Q&A with Lucas at Papersky magazine

Q&A with Lucas at Papersky magazine

 

製作給日常生活的機上雜誌
與《Papersky》總編輯Lucas Badtke-Berkow的訪問
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在去年的好家在台灣活動,我們認識來自日本的Papersky magazine團隊,短短幾天內感受到他們對於雜誌、旅行、與人交換生活經驗的熱情,也透過他們製作的第49期台灣特輯,欣賞了他們理解台灣的方 式,我們花了一些時間討論合作方案,最近這本雜誌與其相關商品終於在朋丁上架了,我們與創辦人Lucas Badtke-Berkow做了簡短訪問,有空也來朋丁翻翻雜誌吧!
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For Q&A in English, please scroll down.


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Pon Ding: 請你為我們大致介紹一下《Papersky》。
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Lucas: 《Papersky》是一本「製作給日常生活的機上雜誌」。 從家的舒適感出發,《Papersky》像是一本通往世界的地圖,帶領讀者開啟一趟激發想像力和提高覺知的旅程。 它像是是一個攜帶式的任意門,可以帶著你到新的地方,讓讀者像身歷其境般探索這世界。 這本雜誌充滿了獨特的故事和令人驚艷的攝影作品,以及關於景點的實用資訊。
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Pon Ding: 是什麼原因讓你決定做出版?你如何以你們的方式定義旅遊雜誌?
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Lucas: 我只知道怎麼做出版和製作雜誌。 我從小學就開始持續製作,國中的時候,我擔任主編的學校刊物在加州的得到許多獎項(最佳校園刊物)。 從那時候起,我決定專注於創造媒體。 我在1996年創立了Knee High Media,我們的第一本出版物是一本關於日本的雙語(日語和英語)文化雜誌,名為《Tokion》(1996)。 之後,我們出版了兒童雜誌《Mammoth》 (2000),接下來便創立了旅行雜誌《Papersky》(2002)。 
我們也為Papersky發起一系列相關的自行車活動 ––「Tour de Nippon」,到日本的各個鄉鎮去騎腳踏車,以及為我們的兒童雜誌每年舉辦一次名為「Mammoth Pow-Wow」的露營和音樂節。
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我們創作旅行雜誌的方式是讓雜誌走入生活。 讀者會聞到那地方的氣味,看到當地的美並能感受到被採訪的當地人的心情。在閱讀我們每期的地方主題後,他們會感覺到彷彿他們已經去了那些地方。
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我們更提供讀者有關該地方的資訊,當他們想去該地旅行,他們會得到當地相關旅遊知識和工具,可以完成一趟跟我們一樣的旅程。 對我們來說,「激勵」我們的讀者是非常重要的。 當他們受到啟發,他們會感到正面,並對其他文化產生開放的心態,同時回頭去欣賞自己的文化。
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Pon Ding: 你在日本住了超過20年,20年前為什麼你會決定留在日本呢?身為一位外國人,可以分享一下你是如何探索日本的嗎?
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Lucas: 我是在1993年從大學畢業的隔天來到日本,當時我只帶著一個小背包和三百美金。那時我並沒有想留下來生活或工作的打算,只是想要去旅行,而日本就是我第一個想到的地方。大學時代,我一直受到日本雜誌和流行影響啟發,常常去舊金山的紀伊國屋書店看日本雜誌、書籍。後來我選擇留在日本是因為這個國家很動人,食物驚人美味,而且無論何時何地走在路上都覺得很安全,還有日本人和日本精神都很親切。
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我認為探索日本的最好方法是前往鄉村地區。 例如位於京都府日本海側的伊根或是位於香川縣的一個大島 ––– 小豆島。 北海道、青森、秋田和岩手等地的北日本也都非常美麗,可以在這些地方了解日本古文化,例如Jomon(縄文)和Ainu(愛努)人。當然,我也喜歡騎自行車和徒步旅行 ,所以我建議以騎車和散步的方式走kaido(舊道路)。 我走過的第一條老路是the Old Tōkaidō road東海道(1600年代初),這是日本第一條在江戶時代建成從東京到京都的大路。
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Pon Ding: 你如何決定每一期國家/城市的主題?每期的內容中,你是如何選擇要和誰見面、要去哪裡?是在旅程前就決定好的還是旅程中決定的呢?
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Lucas: 在每一期中,我們會先選一個主要的目的地去進行專題製作。我們挑選我們認為在某個時間點會為人帶來啟發的地方。 每個地方都有自己的文化,可以教我們如何以更好的方式生活,所以我們選擇一個地方,並試圖透過介紹該地方文化,來激發讀者的種種靈感和想像。 在我們到達目的地之前,我們會先試著拜訪來自該地的人們。 我們也會做大量的研究,並與生活在當地的人以大量的電子信件聯絡。 經過這些交流,我們開始了解一個地方,並開始勾劃我們想說的故事和想呈現的地方樣貌。 當然,一旦我們到達目的地,我們的世界便再次地擴展,我們也會更新我們的規劃以接收新的資訊。 短言之,我們很努力地做好事前準備,同時我們也保持開放的心態,接納新的想法。
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Pon Ding: 可以跟我們分享你在台灣最印象深刻的旅行經驗嗎?
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Lucas:在台灣,我去過台北、北投、宜蘭、台南、高雄和台東,我愛這些地方。 當然還有台灣的夜市!台灣各地的食物都很厲害,特別是早餐的菜包和一整天喝的茶! 我真的很喜歡在宜蘭騎自行車經過茶田、稻田、海和天然泉的經驗。 當然,還有台東是非常美麗和可以放鬆享受的地方,居住在當地的原住民給我相當不一樣的印象。 下次我來台灣的話,希望去台灣山區徒步旅行。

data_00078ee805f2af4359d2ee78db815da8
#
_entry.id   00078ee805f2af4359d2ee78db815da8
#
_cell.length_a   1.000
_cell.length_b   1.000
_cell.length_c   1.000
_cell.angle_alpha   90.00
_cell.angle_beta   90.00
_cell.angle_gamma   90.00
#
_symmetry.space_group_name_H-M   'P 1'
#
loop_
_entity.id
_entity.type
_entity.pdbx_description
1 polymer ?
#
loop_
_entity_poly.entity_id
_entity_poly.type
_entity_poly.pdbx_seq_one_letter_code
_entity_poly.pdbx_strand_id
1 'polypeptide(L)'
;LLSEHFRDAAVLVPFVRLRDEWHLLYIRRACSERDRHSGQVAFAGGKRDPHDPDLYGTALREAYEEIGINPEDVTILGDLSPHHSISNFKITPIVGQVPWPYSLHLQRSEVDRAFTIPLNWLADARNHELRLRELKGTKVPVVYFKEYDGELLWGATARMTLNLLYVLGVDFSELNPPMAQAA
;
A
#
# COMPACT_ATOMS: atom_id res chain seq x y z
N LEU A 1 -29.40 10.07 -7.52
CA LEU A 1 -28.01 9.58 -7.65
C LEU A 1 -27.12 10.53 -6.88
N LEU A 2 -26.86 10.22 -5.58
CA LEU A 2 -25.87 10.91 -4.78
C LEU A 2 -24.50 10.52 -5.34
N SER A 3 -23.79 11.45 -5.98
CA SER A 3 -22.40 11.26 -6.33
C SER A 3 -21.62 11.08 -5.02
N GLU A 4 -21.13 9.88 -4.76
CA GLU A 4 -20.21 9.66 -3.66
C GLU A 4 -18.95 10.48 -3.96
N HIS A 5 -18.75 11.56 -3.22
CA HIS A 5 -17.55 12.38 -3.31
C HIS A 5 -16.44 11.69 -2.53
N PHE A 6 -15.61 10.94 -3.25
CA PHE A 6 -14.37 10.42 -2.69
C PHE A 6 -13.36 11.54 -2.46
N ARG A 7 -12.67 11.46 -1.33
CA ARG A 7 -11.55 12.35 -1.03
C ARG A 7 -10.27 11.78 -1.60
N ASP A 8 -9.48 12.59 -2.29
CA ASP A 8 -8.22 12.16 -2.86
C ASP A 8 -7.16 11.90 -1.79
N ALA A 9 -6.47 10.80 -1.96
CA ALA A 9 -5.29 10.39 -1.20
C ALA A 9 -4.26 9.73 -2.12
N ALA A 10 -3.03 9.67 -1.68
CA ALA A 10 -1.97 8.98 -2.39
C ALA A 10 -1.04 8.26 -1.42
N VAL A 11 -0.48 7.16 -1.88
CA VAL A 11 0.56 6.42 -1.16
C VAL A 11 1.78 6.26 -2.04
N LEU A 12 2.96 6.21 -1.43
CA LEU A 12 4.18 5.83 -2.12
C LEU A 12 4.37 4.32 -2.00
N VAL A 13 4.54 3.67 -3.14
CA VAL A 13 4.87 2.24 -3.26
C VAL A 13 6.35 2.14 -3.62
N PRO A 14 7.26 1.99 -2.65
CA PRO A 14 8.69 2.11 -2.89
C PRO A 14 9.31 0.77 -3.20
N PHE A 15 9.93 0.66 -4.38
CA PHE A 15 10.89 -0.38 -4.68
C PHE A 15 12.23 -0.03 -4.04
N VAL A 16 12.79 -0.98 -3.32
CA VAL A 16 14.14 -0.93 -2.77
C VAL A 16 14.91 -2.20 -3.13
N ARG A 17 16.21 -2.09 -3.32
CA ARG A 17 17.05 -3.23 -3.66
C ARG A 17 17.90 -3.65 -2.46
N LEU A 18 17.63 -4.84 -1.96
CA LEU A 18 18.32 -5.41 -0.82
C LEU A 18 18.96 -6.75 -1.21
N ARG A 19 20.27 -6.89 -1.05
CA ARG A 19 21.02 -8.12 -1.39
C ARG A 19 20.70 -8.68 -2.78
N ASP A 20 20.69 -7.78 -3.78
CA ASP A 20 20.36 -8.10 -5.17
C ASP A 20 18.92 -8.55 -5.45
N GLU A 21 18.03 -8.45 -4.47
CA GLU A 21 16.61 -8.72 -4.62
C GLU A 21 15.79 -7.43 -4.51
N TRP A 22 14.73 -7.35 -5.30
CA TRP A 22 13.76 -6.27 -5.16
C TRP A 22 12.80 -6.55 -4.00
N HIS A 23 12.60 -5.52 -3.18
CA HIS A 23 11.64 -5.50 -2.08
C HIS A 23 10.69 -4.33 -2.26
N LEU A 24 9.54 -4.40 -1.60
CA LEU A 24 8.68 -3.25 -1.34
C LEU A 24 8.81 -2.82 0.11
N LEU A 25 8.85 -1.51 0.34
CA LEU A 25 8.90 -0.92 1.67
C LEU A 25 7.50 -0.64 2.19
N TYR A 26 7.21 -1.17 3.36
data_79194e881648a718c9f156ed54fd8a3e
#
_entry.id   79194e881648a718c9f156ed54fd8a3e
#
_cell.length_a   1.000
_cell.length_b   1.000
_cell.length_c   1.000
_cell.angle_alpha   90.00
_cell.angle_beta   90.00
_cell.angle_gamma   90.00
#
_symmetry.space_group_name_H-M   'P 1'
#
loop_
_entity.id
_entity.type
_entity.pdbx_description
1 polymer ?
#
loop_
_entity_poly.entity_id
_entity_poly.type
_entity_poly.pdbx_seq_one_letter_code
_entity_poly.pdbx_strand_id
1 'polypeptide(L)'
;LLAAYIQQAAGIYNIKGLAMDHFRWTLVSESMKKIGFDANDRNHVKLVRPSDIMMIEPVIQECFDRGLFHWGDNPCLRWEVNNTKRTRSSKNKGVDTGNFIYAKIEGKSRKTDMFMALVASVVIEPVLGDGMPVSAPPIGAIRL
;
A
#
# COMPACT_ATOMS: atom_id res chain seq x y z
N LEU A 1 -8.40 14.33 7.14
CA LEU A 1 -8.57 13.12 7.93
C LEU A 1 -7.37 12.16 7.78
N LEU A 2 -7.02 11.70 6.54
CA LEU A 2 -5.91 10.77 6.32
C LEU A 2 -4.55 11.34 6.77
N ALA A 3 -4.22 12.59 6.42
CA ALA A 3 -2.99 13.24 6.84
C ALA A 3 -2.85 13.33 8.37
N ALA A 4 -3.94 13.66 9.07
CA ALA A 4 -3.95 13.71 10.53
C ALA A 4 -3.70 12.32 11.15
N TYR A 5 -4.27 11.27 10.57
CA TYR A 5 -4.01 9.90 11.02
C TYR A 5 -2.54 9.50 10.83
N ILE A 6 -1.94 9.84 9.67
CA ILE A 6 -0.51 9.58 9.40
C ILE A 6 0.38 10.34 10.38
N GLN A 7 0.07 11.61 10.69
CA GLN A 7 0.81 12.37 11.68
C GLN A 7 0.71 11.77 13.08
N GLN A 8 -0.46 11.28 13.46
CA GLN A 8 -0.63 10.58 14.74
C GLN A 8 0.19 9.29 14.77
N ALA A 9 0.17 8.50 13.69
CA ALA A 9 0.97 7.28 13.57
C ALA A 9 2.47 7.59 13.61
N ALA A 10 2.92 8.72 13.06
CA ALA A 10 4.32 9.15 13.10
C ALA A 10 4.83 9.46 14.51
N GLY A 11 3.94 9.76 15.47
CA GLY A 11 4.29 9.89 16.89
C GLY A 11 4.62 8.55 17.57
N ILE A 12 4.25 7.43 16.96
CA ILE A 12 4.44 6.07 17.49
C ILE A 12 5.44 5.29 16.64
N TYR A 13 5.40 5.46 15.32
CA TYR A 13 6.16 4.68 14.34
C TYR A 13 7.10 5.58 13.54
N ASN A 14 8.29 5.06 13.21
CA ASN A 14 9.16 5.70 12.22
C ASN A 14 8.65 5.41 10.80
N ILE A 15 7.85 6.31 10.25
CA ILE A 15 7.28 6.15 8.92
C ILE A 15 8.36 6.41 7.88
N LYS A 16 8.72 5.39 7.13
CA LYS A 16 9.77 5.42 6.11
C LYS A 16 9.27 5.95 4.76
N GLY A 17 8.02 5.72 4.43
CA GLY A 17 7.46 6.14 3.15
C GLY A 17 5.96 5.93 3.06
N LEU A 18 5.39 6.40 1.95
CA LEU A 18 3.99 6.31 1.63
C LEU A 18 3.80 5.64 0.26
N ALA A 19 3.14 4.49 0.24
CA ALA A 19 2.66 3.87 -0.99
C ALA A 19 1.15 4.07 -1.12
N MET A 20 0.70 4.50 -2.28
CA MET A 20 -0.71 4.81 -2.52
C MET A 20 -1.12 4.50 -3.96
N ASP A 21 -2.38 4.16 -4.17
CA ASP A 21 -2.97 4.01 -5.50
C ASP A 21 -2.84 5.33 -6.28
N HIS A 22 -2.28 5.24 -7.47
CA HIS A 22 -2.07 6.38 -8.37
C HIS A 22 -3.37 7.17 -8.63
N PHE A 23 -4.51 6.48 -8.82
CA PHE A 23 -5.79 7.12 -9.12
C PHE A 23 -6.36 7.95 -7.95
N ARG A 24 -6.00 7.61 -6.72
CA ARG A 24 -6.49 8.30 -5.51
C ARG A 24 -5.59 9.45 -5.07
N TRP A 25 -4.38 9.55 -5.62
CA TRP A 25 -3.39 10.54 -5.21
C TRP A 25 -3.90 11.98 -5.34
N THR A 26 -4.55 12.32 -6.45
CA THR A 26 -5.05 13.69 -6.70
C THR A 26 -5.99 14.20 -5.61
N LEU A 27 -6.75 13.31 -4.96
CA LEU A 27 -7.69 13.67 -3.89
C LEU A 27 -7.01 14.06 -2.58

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Pon Ding: 你大約在三年前開始以品牌方式製作並發行以Papersky為名的物件,現在已經發展出很不錯的系列商品,可以分享一下這整個過程嗎?
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Lucas: Papersky商店是一個旅行商店,由Papersky雜誌進行選物和編輯,我們選擇來自日本或世界各地的物品,它們共同的特色是:輕便、設計簡單 、質感精良。我們依照自身的旅行經驗來開發讓旅行更美好、舒適並且使用上讓心情更加愉悅的商品。 我們也跟許多在雜誌中合作過的單位和旅途中認識的工藝職人共創品項。 日本人非常注重細節,而且會以創新的方式結合新舊技術,我們採取這樣的精神,來創造一些很棒的旅行用品。

 

 

An In-Flight Magazine Made for the Ground
Interview with Papersky chief editor Lucas Badtke-Berkow

 

Pon Ding: Can you introduce us briefly what PAPERSKY is all about?

Lucas: Papersky is an “In-Flight Magazine Made for the Ground”. From the comfort of ones home, Papersky acts as a map to the world- taking the reader on a journey that will stir the imagination and raise consciousness. The magazine is a portable, personal door to new worlds, allowing the reader to explore these worlds as if really there. The magazine is filled with unique stories and stunning photography as well as pact with practical information for visiting each location. 

 

Pon Ding: What made you decide to start doing publishing? And how do you define travel magazine today in your approach?

Lucas: Publishing and making magazines is all I know how to do. I’ve been doing it since elementary school. In middle school my school paper, that I was editor in chief of, won many awards in the state of California for best school media. Since that time I’ve decided to focus on creating media. I started our company Knee High Media in 1996. Our first publication was a bi-lingual (Japanese & English) culture magazine about Japan called Tokion (1996);  after that we published our kids magazine Mammoth (2000)  and then travel magazine Papersky (2002). We also create a series of bicycle events around Papersky featuring various locations in rural Japan called the Tour de Nippon and for our kids magazine we put on a yearly camp & music festival called Mammoth Pow-Wow.